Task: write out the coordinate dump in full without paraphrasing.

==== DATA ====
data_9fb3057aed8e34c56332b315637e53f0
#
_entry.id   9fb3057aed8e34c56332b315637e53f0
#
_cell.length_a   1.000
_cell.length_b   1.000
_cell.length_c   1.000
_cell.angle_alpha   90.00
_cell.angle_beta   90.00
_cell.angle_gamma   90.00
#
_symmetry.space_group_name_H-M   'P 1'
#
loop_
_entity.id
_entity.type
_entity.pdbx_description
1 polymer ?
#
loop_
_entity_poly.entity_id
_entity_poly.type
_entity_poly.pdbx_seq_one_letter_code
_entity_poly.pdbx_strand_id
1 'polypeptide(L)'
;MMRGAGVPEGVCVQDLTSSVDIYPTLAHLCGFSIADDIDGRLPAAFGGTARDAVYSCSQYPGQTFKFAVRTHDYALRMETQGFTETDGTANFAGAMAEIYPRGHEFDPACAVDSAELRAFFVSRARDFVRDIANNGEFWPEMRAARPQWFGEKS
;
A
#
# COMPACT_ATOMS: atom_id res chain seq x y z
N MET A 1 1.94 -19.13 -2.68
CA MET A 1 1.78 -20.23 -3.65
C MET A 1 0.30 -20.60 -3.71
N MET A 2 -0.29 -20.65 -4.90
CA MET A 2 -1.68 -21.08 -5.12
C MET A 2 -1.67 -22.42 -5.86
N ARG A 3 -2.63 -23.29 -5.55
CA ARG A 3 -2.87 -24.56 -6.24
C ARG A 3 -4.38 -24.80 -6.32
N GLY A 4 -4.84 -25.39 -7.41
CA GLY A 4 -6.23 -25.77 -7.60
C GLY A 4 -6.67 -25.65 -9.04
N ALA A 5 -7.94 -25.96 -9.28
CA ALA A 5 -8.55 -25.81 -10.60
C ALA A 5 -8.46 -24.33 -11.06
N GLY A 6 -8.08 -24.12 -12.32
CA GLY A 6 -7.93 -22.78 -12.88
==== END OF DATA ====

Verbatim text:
data_9fb3057aed8e34c56332b315637e53f0
#
_entry.id   9fb3057aed8e34c56332b315637e53f0
#
_cell.length_a   1.000
_cell.length_b   1.000
_cell.length_c   1.000
_cell.angle_alpha   90.00
_cell.angle_beta   90.00
_cell.angle_gamma   90.00
#
_symmetry.space_group_name_H-M   'P 1'
#
loop_
_entity.id
_entity.type
_entity.pdbx_description
1 polymer ?
#
loop_
_entity_poly.entity_id
_entity_poly.type
_entity_poly.pdbx_seq_one_letter_code
_entity_poly.pdbx_strand_id
1 'polypeptide(L)'
;MMRGAGVPEGVCVQDLTSSVDIYPTLAHLCGFSIADDIDGRLPAAFGGTARDAVYSCSQYPGQTFKFAVRTHDYALRMETQGFTETDGTANFAGAMAEIYPRGHEFDPACAVDSAELRAFFVSRARDFVRDIANNGEFWPEMRAARPQWFGEKS
;
A
#
# COMPACT_ATOMS: atom_id res chain seq x y z
N MET A 1 1.94 -19.13 -2.68
CA MET A 1 1.78 -20.23 -3.65
C MET A 1 0.30 -20.60 -3.71
N MET A 2 -0.29 -20.65 -4.90
CA MET A 2 -1.68 -21.08 -5.12
C MET A 2 -1.67 -22.42 -5.86
N ARG A 3 -2.63 -23.29 -5.55
CA ARG A 3 -2.87 -24.56 -6.24
C ARG A 3 -4.38 -24.80 -6.32
N GLY A 4 -4.84 -25.39 -7.41
CA GLY A 4 -6.23 -25.77 -7.60
C GLY A 4 -6.67 -25.65 -9.04
N ALA A 5 -7.94 -25.96 -9.28
CA ALA A 5 -8.55 -25.81 -10.60
C ALA A 5 -8.46 -24.33 -11.06
N GLY A 6 -8.08 -24.12 -12.32
CA GLY A 6 -7.93 -22.78 -12.88